Update Applicable to:
All businesses with independent contractor relationships in the state of Florida
On May 10, 2022, Governor DeSantis signed Senate Bill 542 (SB 542) into law, which will clarify that any actions taken by businesses to provide emergency relief for gig economy workers will not destroy the independent contractor relationship, and they will remain shielded from misclassification claims.
What are the details?
Beginning on July 1, 2022, businesses can take the following four actions during declared emergencies without having to worry about a misclassification claim:
- Provide financial assistance to previously “engaged individuals” who are unable to work because of health and safety concerns;
- Directly provide benefits that are related to the health and safety of engaged individuals, including medical or cleaning supplies, personal protective equipment, health checks, or medical testing;
- Provide training or information related to the health and safety of engaged individuals or the public; or
- Take any action, including action required or suggested by any federal, state, or local law, ordinance, order, or directive which is intended to protect public health and safety.
Under the law, an “engaged individual” is anyone “who provides a good or service to a business or on behalf of a business and who is remunerated for the good or service, regardless of the individual’s classification as an employee or independent contractor.”
Notably, the law will only assist employers in responding to the misclassification claims brought pursuant to Florida law.
For more information, please see the links below:
What do employers need to do?
Employers should review the links provided above and try their best to avoid misclassifying their employees in the best way possible.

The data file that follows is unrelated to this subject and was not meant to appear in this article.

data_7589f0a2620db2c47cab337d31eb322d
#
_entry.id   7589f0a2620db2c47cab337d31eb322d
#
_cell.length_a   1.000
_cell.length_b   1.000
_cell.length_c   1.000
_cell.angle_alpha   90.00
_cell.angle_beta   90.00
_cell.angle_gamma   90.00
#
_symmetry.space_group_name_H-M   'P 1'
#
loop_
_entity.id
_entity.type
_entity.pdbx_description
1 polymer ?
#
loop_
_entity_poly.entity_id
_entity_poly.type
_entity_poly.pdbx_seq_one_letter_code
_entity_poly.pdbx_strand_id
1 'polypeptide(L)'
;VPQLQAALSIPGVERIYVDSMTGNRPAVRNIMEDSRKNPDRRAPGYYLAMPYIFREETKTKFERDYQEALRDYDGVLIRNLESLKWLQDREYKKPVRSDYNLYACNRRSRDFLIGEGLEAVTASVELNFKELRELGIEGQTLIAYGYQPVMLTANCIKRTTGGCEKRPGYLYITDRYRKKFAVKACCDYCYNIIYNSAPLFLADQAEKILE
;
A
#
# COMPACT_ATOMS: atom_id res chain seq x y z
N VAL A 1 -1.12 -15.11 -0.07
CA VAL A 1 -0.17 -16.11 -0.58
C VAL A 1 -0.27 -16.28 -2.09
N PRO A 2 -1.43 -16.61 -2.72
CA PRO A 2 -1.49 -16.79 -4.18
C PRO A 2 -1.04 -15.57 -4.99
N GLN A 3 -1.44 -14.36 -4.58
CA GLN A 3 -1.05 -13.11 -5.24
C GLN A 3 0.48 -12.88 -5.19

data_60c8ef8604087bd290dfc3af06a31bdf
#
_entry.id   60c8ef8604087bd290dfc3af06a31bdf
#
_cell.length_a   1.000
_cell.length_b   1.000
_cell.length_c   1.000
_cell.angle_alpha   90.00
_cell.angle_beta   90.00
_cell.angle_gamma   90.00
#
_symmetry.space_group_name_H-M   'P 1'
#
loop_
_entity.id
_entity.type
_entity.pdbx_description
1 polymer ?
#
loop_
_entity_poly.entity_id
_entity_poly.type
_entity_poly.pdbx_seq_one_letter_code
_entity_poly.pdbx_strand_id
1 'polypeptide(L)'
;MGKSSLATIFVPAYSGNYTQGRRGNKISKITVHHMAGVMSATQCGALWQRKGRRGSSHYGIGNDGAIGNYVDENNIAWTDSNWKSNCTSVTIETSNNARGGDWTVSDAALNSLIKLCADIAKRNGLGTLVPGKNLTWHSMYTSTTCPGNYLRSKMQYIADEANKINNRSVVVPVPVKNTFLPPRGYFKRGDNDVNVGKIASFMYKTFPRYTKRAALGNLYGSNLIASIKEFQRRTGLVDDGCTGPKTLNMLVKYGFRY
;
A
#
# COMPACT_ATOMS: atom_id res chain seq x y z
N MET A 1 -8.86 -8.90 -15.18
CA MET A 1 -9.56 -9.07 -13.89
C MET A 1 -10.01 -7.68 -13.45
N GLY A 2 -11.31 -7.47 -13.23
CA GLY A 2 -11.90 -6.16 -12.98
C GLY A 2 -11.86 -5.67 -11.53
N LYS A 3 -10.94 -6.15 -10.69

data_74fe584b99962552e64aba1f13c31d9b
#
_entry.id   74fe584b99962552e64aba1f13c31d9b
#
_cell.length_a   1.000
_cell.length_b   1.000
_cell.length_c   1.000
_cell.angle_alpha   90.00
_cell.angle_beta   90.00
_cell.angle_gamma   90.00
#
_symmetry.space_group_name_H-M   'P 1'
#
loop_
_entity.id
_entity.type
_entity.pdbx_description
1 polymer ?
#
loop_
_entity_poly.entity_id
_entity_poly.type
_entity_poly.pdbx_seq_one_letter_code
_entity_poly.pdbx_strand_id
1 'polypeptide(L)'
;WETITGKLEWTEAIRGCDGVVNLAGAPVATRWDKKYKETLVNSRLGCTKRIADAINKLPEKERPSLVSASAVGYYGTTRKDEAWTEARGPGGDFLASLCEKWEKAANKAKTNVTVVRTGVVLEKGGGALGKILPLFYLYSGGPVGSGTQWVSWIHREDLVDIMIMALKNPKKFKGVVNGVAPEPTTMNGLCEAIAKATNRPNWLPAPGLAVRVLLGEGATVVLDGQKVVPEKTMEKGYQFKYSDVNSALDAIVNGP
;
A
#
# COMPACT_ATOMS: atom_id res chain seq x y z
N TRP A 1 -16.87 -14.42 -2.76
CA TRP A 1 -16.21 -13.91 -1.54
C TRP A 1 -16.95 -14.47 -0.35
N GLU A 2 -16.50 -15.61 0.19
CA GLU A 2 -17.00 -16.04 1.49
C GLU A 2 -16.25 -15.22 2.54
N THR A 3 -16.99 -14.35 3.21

Need help understanding how changes to employment laws will affect your business?
Learn more about how Vensure's Florida PEO services can help you navigate complex employment laws and keep your business compliant.
This communication is intended solely for the purpose of conveying information. The present post might incorporate hyperlinks directing readers to websites managed by third-party entities. The inclusion of any links within this communication is meant to serve as points of reference and could encompass opinion articles from various law firms, articles from HR associations, official websites, news releases, and documents of government agencies, and other relevant third-party sources. Vensure has no authority over these external websites and bears no responsibility for their content. Furthermore, Vensure does not endorse the materials present on these websites. The contents of this communication should not be interpreted as legal advice or as a legal standpoint concerning specific facts or scenarios. Nor should it be deemed an exhaustive compilation of facts potentially pertinent to federal, state, or local laws. It is strongly advised that employers solicit legal guidance from an employment attorney when undertaking actions in response to any legal updates provided. This is due to the possibility of future alterations occurring in federal, state, and local laws, regulations, as well as the directives and guidelines issued by governing agencies. These changes may transpire at any given time, potentially rendering certain portions of the content within this update void or inaccurate.